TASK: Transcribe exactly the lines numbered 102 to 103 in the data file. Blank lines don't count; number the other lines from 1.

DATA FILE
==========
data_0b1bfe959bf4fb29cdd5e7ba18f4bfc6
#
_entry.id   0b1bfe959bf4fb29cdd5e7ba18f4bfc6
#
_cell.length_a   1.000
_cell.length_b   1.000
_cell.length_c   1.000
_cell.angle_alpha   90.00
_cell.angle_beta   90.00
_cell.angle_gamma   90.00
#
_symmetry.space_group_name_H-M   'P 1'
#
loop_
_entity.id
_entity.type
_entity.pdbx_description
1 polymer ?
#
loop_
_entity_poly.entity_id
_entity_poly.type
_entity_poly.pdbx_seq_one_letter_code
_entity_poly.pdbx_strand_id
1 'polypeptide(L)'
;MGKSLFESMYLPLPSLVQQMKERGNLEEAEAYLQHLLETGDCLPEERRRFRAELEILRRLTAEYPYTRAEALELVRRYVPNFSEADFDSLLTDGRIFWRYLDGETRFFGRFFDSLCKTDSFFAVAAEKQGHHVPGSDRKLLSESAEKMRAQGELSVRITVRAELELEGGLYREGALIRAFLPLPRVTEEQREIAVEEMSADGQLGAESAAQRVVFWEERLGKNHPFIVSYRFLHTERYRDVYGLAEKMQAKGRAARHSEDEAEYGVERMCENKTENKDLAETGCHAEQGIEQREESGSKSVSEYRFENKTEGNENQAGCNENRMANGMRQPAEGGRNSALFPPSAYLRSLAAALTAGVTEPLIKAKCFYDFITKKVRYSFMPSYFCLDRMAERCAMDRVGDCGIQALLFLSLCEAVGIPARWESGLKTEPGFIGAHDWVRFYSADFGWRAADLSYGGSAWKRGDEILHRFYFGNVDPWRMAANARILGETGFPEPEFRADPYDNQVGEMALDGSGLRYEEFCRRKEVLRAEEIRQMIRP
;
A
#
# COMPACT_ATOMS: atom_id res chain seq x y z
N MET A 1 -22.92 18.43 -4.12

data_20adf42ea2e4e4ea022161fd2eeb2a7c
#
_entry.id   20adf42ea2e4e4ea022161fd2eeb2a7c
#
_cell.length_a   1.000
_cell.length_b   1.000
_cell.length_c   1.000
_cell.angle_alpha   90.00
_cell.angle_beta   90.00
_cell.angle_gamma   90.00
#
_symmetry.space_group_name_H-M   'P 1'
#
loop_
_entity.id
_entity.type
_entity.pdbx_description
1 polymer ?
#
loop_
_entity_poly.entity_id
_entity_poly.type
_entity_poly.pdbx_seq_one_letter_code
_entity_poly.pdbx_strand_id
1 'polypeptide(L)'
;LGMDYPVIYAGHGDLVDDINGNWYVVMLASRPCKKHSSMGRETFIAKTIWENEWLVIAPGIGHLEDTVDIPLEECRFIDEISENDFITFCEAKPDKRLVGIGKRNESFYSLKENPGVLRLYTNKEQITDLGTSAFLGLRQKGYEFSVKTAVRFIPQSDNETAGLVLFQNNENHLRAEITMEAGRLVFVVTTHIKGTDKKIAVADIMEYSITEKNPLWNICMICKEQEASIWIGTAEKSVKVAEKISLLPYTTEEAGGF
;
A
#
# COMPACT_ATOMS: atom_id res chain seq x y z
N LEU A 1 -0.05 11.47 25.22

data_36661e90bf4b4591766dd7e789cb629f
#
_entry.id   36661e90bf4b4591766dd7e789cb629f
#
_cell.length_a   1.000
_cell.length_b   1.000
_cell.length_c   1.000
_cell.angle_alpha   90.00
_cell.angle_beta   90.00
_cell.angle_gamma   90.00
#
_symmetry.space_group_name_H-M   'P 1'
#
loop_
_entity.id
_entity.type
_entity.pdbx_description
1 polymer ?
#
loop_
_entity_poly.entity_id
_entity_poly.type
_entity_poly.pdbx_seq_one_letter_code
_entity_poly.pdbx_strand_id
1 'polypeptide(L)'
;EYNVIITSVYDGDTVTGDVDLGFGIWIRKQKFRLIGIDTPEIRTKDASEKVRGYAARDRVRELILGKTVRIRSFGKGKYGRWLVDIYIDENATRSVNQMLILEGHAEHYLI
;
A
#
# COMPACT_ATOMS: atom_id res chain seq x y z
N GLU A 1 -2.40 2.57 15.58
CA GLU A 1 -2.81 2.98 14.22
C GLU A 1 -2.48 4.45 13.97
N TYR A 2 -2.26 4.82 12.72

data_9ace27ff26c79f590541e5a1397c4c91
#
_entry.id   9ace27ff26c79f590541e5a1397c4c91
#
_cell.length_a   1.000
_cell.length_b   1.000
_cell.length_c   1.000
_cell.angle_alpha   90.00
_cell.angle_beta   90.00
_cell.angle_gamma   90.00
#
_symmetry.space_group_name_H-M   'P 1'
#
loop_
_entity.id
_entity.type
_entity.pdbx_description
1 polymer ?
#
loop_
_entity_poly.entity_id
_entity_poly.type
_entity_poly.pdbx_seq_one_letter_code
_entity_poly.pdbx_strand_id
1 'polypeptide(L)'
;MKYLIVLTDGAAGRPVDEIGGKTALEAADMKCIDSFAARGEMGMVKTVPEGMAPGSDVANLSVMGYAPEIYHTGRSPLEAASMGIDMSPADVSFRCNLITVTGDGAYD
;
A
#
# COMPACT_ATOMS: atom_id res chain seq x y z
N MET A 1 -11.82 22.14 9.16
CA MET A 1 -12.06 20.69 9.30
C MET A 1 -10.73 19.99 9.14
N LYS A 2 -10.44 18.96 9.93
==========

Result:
_cell.length_b   1.000
_cell.length_c   1.000